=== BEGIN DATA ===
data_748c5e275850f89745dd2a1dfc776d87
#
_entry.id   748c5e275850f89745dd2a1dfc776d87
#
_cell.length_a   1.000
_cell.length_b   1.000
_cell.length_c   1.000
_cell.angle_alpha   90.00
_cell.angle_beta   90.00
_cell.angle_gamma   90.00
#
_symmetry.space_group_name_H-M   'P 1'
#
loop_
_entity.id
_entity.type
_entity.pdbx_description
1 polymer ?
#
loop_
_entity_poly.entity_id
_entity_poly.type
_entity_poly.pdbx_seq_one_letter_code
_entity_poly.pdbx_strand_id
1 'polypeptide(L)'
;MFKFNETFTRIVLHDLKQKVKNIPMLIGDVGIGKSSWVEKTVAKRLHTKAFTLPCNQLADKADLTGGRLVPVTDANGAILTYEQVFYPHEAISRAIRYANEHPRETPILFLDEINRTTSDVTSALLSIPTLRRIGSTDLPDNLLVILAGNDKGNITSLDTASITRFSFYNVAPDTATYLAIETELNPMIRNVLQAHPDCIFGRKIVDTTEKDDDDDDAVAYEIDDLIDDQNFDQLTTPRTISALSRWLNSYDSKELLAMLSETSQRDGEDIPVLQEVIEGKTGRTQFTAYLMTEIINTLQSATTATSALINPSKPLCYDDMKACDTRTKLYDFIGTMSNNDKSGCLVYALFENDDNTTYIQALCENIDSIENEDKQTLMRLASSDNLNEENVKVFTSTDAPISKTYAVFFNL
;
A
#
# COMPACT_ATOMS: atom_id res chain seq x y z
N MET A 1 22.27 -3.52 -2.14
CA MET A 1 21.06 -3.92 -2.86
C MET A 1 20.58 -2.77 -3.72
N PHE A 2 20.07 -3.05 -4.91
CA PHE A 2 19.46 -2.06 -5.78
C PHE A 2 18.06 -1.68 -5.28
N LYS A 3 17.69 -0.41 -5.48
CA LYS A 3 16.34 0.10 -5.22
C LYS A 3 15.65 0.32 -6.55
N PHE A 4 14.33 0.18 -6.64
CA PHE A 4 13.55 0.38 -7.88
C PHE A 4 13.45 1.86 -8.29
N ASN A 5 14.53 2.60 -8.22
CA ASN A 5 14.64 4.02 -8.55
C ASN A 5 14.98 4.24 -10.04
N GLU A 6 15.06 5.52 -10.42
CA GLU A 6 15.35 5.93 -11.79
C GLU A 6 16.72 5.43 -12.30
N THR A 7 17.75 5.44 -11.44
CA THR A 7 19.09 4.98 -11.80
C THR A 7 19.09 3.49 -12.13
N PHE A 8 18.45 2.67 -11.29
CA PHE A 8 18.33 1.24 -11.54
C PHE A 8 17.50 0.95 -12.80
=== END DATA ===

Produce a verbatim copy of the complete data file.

data_748c5e275850f89745dd2a1dfc776d87
#
_entry.id   748c5e275850f89745dd2a1dfc776d87
#
_cell.length_a   1.000
_cell.length_b   1.000
_cell.length_c   1.000
_cell.angle_alpha   90.00
_cell.angle_beta   90.00
_cell.angle_gamma   90.00
#
_symmetry.space_group_name_H-M   'P 1'
#
loop_
_entity.id
_entity.type
_entity.pdbx_description
1 polymer ?
#
loop_
_entity_poly.entity_id
_entity_poly.type
_entity_poly.pdbx_seq_one_letter_code
_entity_poly.pdbx_strand_id
1 'polypeptide(L)'
;MFKFNETFTRIVLHDLKQKVKNIPMLIGDVGIGKSSWVEKTVAKRLHTKAFTLPCNQLADKADLTGGRLVPVTDANGAILTYEQVFYPHEAISRAIRYANEHPRETPILFLDEINRTTSDVTSALLSIPTLRRIGSTDLPDNLLVILAGNDKGNITSLDTASITRFSFYNVAPDTATYLAIETELNPMIRNVLQAHPDCIFGRKIVDTTEKDDDDDDAVAYEIDDLIDDQNFDQLTTPRTISALSRWLNSYDSKELLAMLSETSQRDGEDIPVLQEVIEGKTGRTQFTAYLMTEIINTLQSATTATSALINPSKPLCYDDMKACDTRTKLYDFIGTMSNNDKSGCLVYALFENDDNTTYIQALCENIDSIENEDKQTLMRLASSDNLNEENVKVFTSTDAPISKTYAVFFNL
;
A
#
# COMPACT_ATOMS: atom_id res chain seq x y z
N MET A 1 22.27 -3.52 -2.14
CA MET A 1 21.06 -3.92 -2.86
C MET A 1 20.58 -2.77 -3.72
N PHE A 2 20.07 -3.05 -4.91
CA PHE A 2 19.46 -2.06 -5.78
C PHE A 2 18.06 -1.68 -5.28
N LYS A 3 17.69 -0.41 -5.48
CA LYS A 3 16.34 0.10 -5.22
C LYS A 3 15.65 0.32 -6.55
N PHE A 4 14.33 0.18 -6.64
CA PHE A 4 13.55 0.38 -7.88
C PHE A 4 13.45 1.86 -8.29
N ASN A 5 14.53 2.60 -8.22
CA ASN A 5 14.64 4.02 -8.55
C ASN A 5 14.98 4.24 -10.04
N GLU A 6 15.06 5.52 -10.42
CA GLU A 6 15.35 5.93 -11.79
C GLU A 6 16.72 5.43 -12.30
N THR A 7 17.75 5.44 -11.44
CA THR A 7 19.09 4.98 -11.80
C THR A 7 19.09 3.49 -12.13
N PHE A 8 18.45 2.67 -11.29
CA PHE A 8 18.33 1.24 -11.54
C PHE A 8 17.50 0.95 -12.80